On July 11th, Electronic Arts surprisingly announced UFC 4, the new offshoot of the martial arts series, as part of the UFC 251 martial arts event - and the video game was released on August 14th. We went into the ring for you to find out whether EA will ring in the final gong with UFC 4 or the next round.

The UFC is celebrating all over the world now. Tough guys, but also women, knock in a cage for splendor and fame. The show is of course a little part of it when the fighters entered the arena to thunderous applause, against which gladiators are fighting in ancient Rome. EA has since created a simulation and has already started round four with UFC 4. We'll tell you in our test whether UFC 4 made us a fighter.

Knock for the career

Who knew: UFC 4 actually wins without the Ultimate Team. Though the way it plays an important role in other sports titles (mostly for publishing accountants, of course), the EA foregoes that here. You lead individual fights according to different and very freely configurable rules (e.g. without a fight on the ground), create tournaments, take part in the world rankings via online competitions or invite friends. But you don't bring fighters together to build a stronger team.

And of course you're going through a career where you don't make anyone a Hall of Famer. It's still at the heart of the game, starting with the extensive, either very quick, creation of a female alter ego before finding themselves in the camp of fictional Coach Davis. Newcomers learn the basics, comment on daily training sessions, are present at every fight and thus give lively feedback and thus serve as a kind of narrative support. Fortunately, you don't have to endure the set story so the focus is on coaching your own skills and struggles.

The rhythm is always the same: accept the fight and decide how many weeks you want to train for it. Each week you have a limited amount of time to practice various sparring techniques to keep the hype surrounding the upcoming duel on social media (fun is short sparring rings that appear to be filmed by a 4: 3 camera), one study upcoming opponents and improve relationships with other fighters. Occasionally they also speak on some kind of Twitter and that after the reaction improves or worsens the relationship with them.

All of this is important, but it is essentially portrayed as a sober shovel of values ​​because bad relationships with opponents, for example, do not lead to cool (or even silly) rivalries that can be unloaded at the weigh-in, but only serve a small playful purpose. More specifically, you can invite other fighters to learn new techniques from them, and the more you agree with them, the less money the invitation will cost. There is no more. In fact, the weighing isn't even shown. There are certainly no pictures of the booths at the venue, nor is there an interview for the ring after the fight - just a short pseudo Instagram cut, but in no way captures the sleder of a UFC event.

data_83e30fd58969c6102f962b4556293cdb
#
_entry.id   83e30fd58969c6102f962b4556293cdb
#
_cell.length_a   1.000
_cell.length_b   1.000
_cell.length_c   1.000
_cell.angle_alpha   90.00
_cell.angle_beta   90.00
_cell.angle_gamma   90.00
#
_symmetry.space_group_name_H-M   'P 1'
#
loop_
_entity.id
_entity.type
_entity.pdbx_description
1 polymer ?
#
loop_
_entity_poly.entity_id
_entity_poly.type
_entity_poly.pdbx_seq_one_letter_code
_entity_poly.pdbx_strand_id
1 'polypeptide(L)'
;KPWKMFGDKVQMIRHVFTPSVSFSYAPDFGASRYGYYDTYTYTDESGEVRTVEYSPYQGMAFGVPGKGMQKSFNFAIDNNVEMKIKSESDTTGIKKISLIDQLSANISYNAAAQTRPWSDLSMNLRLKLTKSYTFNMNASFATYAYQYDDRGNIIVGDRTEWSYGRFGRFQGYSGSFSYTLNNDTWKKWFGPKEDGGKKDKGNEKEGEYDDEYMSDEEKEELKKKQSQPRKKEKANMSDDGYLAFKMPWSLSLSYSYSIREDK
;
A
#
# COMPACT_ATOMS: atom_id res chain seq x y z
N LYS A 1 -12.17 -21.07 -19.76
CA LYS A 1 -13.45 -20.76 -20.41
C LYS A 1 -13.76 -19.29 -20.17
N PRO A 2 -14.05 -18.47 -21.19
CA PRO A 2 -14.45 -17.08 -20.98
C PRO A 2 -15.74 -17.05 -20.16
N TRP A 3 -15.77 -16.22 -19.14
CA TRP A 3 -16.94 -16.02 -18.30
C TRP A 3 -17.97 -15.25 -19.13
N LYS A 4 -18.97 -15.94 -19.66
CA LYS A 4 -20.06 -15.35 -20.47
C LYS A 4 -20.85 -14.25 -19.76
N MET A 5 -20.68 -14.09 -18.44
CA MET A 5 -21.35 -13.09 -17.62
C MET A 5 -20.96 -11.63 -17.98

Presentation with gaps 

In general, the presentation is one of the biggest weaknesses in this edition. For example, the EA has only licensed three referees and I miss the credible staging pauses between the rounds, because short shots from both angles are already the highest feelings while the coaches' comments or even tactical advice wait in vain. It's also a shame that Joe Rogan didn't like the recordings in the recording studio, but of course you can't blame the EA, especially since a good replacement for Daniel Cormier was found. Along with Jon Anik, the duo is quickly repeated and sometimes completely wrongly analyzed, but all in all it is not considered disruptive.

There are also unfortunate drops in the transition between different camera angles outside the octagon and during a fight in one of the fantasy arenas. There you just have to compete during the textbooks as part of your career so it's not because of neat if not impressive tech - I prefer to miss the staging that makes the posatry of the UFC tangible. It doesn't even highlight the current event in any way so you never know if you are on the main map or sub map and who is still fighting. Even individual players, as they existed in the predecessor, are completely missing.

Much better and more interesting is the overhauled character development, where each technique it performs results in a small increase in skill. Since there are only five levels at a time, and reaching level two very quickly, it's not difficult to practice new strokes or task handles. But it takes a lot of time to perfect them, so you should specialize or be content with the all-rounder. After all, the duration of the career is limited because each battle reduces its own "lifespan". In other words, eventually it just won't go away.

Injuries can reduce longevity even further and also halt character development as they lower various stats. To prevent this, it is necessary to invest, among other things, and experience that, of course, is otherwise not available. In contrast to training techniques, a man "pays" for the development of general stats - these include fitness, punching power or the speed at which transitions are performed - and quite classically with experience points. Thus, UFC 4 not only reflects the benefits of well thought-out training, but also the risks of the sport.